Greater bloc coming in Central Asia and Eastern Europe as Uzbekistan ratifies CIS free trade zone treaty

December 2013 was a month of massive political and economic changes in Central Asia and Eastern Europe—particularly former communist bloc. Commonwealth of Independent States (CIS) became stronger and Custom Union expanded while Ukrainian people protested strongly against the decision of its government of not joining EU roadmap.
The Armenian parliament ratified natural gas agreement with Russia. Under the agreement and now the Russian gas export monopoly Gazprom will gain full control of Armenia’s natural gas distribution company ArmRosgazprom. Gazprom previously owned 80 percent of the company and now receives the remaining 20 percent of shares.
Uzbek President Islam Karimov ratified a protocol to join an agreement on free trade between former Soviet states, a presidential spokesman said Saturday. The protocol was signed at a meeting of prime ministers of the Commonwealth of Independent States (CIS), a loose association of former Soviet republics, in the Belarusian capital Minsk on May 31, 2013.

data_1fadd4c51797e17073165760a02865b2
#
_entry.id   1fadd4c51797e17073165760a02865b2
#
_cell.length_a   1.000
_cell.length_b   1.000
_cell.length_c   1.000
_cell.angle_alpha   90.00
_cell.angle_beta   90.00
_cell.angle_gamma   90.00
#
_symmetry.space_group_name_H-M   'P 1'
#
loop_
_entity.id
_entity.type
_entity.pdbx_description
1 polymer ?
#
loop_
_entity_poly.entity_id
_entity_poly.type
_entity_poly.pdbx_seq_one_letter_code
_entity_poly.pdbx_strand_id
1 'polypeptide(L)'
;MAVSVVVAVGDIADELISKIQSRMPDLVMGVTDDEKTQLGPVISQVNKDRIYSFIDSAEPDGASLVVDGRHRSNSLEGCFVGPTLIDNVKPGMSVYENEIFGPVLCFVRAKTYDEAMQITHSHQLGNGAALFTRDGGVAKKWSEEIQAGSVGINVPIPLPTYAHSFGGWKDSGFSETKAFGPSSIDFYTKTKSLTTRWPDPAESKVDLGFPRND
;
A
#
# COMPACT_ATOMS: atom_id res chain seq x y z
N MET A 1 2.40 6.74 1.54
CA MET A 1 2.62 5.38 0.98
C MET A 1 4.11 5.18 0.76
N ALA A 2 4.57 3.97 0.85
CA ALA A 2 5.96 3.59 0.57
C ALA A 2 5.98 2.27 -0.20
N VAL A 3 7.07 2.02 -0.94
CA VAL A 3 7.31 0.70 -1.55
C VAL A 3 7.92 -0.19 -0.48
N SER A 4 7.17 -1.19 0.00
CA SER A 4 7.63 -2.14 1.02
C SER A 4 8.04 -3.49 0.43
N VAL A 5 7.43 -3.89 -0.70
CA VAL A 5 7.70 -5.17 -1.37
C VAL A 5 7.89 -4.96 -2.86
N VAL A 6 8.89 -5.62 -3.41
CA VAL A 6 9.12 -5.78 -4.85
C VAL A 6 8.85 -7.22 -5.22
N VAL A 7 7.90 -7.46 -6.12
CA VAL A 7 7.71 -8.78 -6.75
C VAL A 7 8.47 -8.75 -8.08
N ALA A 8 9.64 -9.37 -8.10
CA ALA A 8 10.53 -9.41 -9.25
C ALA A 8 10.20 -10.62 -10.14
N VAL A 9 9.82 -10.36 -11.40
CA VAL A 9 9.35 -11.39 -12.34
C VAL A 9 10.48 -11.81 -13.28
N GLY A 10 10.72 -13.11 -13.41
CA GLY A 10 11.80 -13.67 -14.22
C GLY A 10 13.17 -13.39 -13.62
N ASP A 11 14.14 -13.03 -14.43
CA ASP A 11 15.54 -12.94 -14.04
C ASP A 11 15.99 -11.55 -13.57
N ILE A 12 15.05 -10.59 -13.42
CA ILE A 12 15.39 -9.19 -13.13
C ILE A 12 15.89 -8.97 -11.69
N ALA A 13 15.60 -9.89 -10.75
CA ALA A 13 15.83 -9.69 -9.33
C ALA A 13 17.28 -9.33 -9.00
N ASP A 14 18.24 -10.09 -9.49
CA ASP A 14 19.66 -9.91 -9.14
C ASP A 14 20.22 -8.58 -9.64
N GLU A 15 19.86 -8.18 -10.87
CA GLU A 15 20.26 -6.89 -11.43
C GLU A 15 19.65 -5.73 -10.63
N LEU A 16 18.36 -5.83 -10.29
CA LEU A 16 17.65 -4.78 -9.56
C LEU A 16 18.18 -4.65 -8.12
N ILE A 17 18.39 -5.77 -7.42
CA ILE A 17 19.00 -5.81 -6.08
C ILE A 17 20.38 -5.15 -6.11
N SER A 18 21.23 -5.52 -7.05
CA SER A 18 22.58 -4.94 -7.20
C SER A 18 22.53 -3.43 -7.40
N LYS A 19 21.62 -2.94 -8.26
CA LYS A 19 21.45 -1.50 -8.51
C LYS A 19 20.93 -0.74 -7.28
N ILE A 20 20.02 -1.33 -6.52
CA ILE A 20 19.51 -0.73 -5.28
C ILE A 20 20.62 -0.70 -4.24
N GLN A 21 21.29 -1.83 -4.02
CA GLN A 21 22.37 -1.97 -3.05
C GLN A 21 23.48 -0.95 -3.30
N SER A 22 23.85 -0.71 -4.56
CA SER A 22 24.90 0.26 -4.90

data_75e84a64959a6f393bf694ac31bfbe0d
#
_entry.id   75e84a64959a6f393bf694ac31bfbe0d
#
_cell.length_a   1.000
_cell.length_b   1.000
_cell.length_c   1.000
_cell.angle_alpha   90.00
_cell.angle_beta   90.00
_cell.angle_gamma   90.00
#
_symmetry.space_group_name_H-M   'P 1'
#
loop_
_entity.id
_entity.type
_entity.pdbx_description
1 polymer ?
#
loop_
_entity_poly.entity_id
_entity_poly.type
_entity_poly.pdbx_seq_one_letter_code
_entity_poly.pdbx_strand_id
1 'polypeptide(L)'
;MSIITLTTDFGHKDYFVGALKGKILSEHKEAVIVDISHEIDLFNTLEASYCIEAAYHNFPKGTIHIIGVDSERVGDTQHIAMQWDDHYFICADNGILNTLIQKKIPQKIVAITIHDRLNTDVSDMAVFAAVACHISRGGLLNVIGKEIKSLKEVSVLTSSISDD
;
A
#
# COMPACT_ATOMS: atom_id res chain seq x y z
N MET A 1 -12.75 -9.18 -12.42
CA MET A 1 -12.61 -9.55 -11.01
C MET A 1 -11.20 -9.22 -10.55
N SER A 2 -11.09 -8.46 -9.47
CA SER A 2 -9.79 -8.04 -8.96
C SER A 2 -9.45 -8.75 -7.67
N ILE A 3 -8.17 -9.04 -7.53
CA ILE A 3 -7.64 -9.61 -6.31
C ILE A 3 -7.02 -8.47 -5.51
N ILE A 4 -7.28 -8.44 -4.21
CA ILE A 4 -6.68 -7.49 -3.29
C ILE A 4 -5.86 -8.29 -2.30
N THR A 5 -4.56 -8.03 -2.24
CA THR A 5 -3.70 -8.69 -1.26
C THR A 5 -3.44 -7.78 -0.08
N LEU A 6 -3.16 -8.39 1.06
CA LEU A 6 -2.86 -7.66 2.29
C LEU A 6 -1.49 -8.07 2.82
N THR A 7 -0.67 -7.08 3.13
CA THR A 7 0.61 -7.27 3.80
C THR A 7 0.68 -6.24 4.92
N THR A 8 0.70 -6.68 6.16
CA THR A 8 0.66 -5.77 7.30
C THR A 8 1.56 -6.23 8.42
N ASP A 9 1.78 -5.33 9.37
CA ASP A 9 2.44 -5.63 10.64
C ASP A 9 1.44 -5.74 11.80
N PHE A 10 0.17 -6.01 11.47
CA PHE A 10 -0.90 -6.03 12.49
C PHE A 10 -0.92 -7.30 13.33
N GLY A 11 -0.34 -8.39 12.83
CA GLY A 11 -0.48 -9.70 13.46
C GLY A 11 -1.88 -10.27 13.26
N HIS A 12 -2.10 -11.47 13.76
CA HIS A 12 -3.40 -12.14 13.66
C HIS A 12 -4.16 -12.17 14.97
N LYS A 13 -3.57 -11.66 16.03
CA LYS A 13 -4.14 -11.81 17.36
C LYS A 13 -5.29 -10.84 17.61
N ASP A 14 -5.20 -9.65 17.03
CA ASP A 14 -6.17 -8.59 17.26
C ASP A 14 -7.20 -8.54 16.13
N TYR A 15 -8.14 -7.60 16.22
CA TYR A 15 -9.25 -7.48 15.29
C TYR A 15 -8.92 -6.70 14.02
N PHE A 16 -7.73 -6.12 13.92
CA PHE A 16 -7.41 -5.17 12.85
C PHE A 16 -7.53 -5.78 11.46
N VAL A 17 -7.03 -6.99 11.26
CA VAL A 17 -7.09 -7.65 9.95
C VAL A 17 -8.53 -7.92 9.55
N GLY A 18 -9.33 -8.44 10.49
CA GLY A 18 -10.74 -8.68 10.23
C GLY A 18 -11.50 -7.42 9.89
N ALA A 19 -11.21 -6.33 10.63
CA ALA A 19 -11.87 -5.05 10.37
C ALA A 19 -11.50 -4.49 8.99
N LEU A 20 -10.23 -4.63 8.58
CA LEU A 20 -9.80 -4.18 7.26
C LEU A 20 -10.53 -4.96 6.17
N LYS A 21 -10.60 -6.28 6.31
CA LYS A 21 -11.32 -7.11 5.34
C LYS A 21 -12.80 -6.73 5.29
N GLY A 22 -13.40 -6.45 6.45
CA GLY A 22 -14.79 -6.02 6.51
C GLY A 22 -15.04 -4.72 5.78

In line with the deal, approved by Uzbekistan’s lower house of parliament on November 29, and by the upper house December 13, disputable issues are resolved through bilateral talks.

leaders of custom union

Local experts predict that Uzbekistan’s economy will benefit from the country entering the free trade zone. The nation’s products – particularly fruits and vegetables, which are already popular in CIS countries – will now be much easier to export.
Russia remains a major trade partner with Uzbekistan. Mutual trade between the two countries exceeded US$7 billion in 2012.
Overall, experts expect the move to induce investments – including from the West – into Uzbekistan’s economy, raise GDP, and decrease the country’s unemployment rate.
Uzbekistan has become the ninth member to join the treaty, which was signed by Russia, Ukraine, Belarus, Kazakhstan, Armenia, Kyrgyzstan, Moldova, and Tajikistan in October 2011. The treaty first came into force between Russia, Ukraine and Belarus in September 2012. The other countries are joining the zone in the order established by the treaty.
The free trade zone area was designed to reduce all trade fees on a number of goods between participating countries. Until now, Azerbaijan, Uzbekistan, and Turkmenistan were the only members of the 11-strong union which had not joined the agreement. Kyrgyzstan and Tajikistan have signed the deal but not ratified it yet. CIS leaders first agreed on creating a free trade zone in 1994.
Armenia and Kyrgyzstan signed treaty for joining custom Union and it looks the concept of Integration of former soviet bloc that is a dream for Russian President Vladimir Putin may become reality in forthcoming years.